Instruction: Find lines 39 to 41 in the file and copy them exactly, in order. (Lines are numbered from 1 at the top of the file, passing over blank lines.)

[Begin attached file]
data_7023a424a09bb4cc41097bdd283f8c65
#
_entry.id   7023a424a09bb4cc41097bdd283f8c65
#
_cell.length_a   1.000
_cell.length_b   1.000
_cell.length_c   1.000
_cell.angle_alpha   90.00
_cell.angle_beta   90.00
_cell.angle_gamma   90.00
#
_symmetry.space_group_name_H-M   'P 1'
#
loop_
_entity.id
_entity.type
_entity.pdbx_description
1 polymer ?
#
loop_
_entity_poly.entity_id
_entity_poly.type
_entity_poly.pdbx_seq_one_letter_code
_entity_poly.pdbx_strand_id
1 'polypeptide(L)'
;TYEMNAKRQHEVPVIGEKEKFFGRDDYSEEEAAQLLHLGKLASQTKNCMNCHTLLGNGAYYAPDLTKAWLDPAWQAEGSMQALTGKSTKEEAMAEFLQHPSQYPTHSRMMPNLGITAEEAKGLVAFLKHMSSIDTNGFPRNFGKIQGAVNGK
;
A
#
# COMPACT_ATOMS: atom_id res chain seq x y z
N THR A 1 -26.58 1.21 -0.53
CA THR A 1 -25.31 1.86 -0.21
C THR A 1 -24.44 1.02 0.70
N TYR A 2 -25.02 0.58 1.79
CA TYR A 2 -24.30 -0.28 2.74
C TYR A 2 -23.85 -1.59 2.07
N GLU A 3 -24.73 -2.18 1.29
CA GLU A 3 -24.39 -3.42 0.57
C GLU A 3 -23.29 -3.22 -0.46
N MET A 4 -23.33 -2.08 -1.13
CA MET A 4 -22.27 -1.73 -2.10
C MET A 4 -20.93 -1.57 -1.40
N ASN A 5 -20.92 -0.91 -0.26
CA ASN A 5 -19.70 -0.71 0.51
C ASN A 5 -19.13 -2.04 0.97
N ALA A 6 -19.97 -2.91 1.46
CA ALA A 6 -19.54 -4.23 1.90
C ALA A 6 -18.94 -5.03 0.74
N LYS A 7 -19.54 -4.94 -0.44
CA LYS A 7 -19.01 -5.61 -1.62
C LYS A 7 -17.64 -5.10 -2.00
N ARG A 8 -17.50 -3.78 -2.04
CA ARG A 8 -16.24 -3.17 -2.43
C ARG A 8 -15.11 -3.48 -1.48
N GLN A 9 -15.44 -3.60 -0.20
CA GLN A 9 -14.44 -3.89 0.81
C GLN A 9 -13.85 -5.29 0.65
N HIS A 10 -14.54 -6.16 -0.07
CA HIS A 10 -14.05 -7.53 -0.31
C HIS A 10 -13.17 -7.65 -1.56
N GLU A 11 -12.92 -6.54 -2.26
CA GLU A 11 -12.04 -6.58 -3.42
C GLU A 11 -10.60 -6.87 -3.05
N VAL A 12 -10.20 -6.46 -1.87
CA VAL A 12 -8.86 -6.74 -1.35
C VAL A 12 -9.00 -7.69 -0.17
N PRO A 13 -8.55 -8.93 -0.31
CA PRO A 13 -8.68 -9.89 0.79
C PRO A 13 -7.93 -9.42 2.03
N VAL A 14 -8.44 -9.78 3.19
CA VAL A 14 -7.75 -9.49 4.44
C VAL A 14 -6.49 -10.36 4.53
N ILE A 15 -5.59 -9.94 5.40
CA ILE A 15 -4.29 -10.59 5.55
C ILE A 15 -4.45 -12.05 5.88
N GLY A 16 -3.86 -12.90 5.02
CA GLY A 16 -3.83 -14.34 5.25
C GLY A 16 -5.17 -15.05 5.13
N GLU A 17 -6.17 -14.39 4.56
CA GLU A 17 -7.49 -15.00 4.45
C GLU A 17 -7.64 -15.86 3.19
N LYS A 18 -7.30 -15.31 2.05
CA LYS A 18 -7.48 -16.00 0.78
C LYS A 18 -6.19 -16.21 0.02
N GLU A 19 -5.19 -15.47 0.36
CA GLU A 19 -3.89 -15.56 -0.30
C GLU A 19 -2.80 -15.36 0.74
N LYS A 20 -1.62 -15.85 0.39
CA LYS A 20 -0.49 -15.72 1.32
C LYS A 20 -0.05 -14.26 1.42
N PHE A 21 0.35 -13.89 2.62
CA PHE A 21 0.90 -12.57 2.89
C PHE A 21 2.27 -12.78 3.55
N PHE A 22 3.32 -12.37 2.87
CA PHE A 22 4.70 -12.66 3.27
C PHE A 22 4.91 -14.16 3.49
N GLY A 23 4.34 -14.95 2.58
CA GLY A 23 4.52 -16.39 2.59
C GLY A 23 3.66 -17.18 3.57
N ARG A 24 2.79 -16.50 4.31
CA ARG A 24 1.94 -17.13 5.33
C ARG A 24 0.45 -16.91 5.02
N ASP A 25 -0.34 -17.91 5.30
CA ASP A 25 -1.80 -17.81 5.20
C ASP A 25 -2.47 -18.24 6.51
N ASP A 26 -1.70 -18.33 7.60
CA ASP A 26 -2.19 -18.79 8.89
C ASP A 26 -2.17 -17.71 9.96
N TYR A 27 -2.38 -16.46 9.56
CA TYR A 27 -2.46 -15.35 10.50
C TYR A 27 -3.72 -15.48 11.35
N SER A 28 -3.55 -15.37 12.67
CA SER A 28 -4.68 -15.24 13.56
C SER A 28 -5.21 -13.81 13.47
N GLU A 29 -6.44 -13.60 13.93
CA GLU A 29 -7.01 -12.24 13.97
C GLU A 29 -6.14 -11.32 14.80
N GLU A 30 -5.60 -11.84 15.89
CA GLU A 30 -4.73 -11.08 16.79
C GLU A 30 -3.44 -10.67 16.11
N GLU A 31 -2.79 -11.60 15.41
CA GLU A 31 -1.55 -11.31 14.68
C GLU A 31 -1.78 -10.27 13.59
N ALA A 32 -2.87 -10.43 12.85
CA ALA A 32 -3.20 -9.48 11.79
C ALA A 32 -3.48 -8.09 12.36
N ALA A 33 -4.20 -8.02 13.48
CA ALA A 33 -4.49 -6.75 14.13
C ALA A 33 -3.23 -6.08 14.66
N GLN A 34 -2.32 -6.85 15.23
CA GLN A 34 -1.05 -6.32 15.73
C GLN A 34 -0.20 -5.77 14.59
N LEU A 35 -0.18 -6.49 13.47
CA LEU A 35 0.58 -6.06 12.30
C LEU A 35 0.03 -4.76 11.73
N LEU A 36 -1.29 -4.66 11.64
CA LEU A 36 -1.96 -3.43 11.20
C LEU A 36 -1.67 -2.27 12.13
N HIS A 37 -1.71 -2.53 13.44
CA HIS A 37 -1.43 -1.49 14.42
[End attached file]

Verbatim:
C GLU A 3 -23.29 -3.22 -0.46
N MET A 4 -23.33 -2.08 -1.13
CA MET A 4 -22.27 -1.73 -2.10